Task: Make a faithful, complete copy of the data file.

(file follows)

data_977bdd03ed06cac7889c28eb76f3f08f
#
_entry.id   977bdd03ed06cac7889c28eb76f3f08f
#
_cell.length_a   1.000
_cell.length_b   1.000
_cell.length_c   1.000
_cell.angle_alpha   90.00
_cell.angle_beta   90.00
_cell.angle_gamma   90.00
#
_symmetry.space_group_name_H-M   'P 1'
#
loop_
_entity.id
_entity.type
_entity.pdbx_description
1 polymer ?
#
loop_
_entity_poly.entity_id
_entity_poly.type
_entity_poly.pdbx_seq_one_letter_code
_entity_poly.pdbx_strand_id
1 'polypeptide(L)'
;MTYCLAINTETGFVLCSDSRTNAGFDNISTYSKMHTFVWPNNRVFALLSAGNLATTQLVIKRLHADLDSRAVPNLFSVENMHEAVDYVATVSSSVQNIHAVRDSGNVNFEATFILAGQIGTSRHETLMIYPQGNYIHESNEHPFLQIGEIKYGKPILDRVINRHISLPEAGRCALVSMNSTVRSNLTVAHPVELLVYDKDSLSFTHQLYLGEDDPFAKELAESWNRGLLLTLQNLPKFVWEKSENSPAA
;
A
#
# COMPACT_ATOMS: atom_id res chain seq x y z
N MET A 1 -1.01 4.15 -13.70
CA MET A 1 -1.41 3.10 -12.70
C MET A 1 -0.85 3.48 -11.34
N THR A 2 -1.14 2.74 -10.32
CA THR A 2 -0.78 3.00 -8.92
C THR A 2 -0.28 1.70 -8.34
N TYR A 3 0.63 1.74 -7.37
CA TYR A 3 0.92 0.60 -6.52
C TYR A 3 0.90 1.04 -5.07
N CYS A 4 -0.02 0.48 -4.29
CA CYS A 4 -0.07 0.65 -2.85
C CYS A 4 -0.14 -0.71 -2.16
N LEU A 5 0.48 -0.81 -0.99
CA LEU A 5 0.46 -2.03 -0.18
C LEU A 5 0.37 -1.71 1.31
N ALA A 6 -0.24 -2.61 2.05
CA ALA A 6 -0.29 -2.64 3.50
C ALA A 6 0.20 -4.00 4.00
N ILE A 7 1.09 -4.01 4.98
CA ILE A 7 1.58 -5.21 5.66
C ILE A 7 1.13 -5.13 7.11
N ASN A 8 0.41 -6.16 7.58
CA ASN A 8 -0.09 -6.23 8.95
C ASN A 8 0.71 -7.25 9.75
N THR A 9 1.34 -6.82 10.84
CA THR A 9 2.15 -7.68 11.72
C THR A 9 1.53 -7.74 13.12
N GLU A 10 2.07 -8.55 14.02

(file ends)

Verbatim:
data_977bdd03ed06cac7889c28eb76f3f08f
#
_entry.id   977bdd03ed06cac7889c28eb76f3f08f
#
_cell.length_a   1.000
_cell.length_b   1.000
_cell.length_c   1.000
_cell.angle_alpha   90.00
_cell.angle_beta   90.00
_cell.angle_gamma   90.00
#
_symmetry.space_group_name_H-M   'P 1'
#
loop_
_entity.id
_entity.type
_entity.pdbx_description
1 polymer ?
#
loop_
_entity_poly.entity_id
_entity_poly.type
_entity_poly.pdbx_seq_one_letter_code
_entity_poly.pdbx_strand_id
1 'polypeptide(L)'
;MTYCLAINTETGFVLCSDSRTNAGFDNISTYSKMHTFVWPNNRVFALLSAGNLATTQLVIKRLHADLDSRAVPNLFSVENMHEAVDYVATVSSSVQNIHAVRDSGNVNFEATFILAGQIGTSRHETLMIYPQGNYIHESNEHPFLQIGEIKYGKPILDRVINRHISLPEAGRCALVSMNSTVRSNLTVAHPVELLVYDKDSLSFTHQLYLGEDDPFAKELAESWNRGLLLTLQNLPKFVWEKSENSPAA
;
A
#
# COMPACT_ATOMS: atom_id res chain seq x y z
N MET A 1 -1.01 4.15 -13.70
CA MET A 1 -1.41 3.10 -12.70
C MET A 1 -0.85 3.48 -11.34
N THR A 2 -1.14 2.74 -10.32
CA THR A 2 -0.78 3.00 -8.92
C THR A 2 -0.28 1.70 -8.34
N TYR A 3 0.63 1.74 -7.37
CA TYR A 3 0.92 0.60 -6.52
C TYR A 3 0.90 1.04 -5.07
N CYS A 4 -0.02 0.48 -4.29
CA CYS A 4 -0.07 0.65 -2.85
C CYS A 4 -0.14 -0.71 -2.16
N LEU A 5 0.48 -0.81 -0.99
CA LEU A 5 0.46 -2.03 -0.18
C LEU A 5 0.37 -1.71 1.31
N ALA A 6 -0.24 -2.61 2.05
CA ALA A 6 -0.29 -2.64 3.50
C ALA A 6 0.20 -4.00 4.00
N ILE A 7 1.09 -4.01 4.98
CA ILE A 7 1.58 -5.21 5.66
C ILE A 7 1.13 -5.13 7.11
N ASN A 8 0.41 -6.16 7.58
CA ASN A 8 -0.09 -6.23 8.95
C ASN A 8 0.71 -7.25 9.75
N THR A 9 1.34 -6.82 10.84
CA THR A 9 2.15 -7.68 11.72
C THR A 9 1.53 -7.74 13.12
N GLU A 10 2.07 -8.55 14.02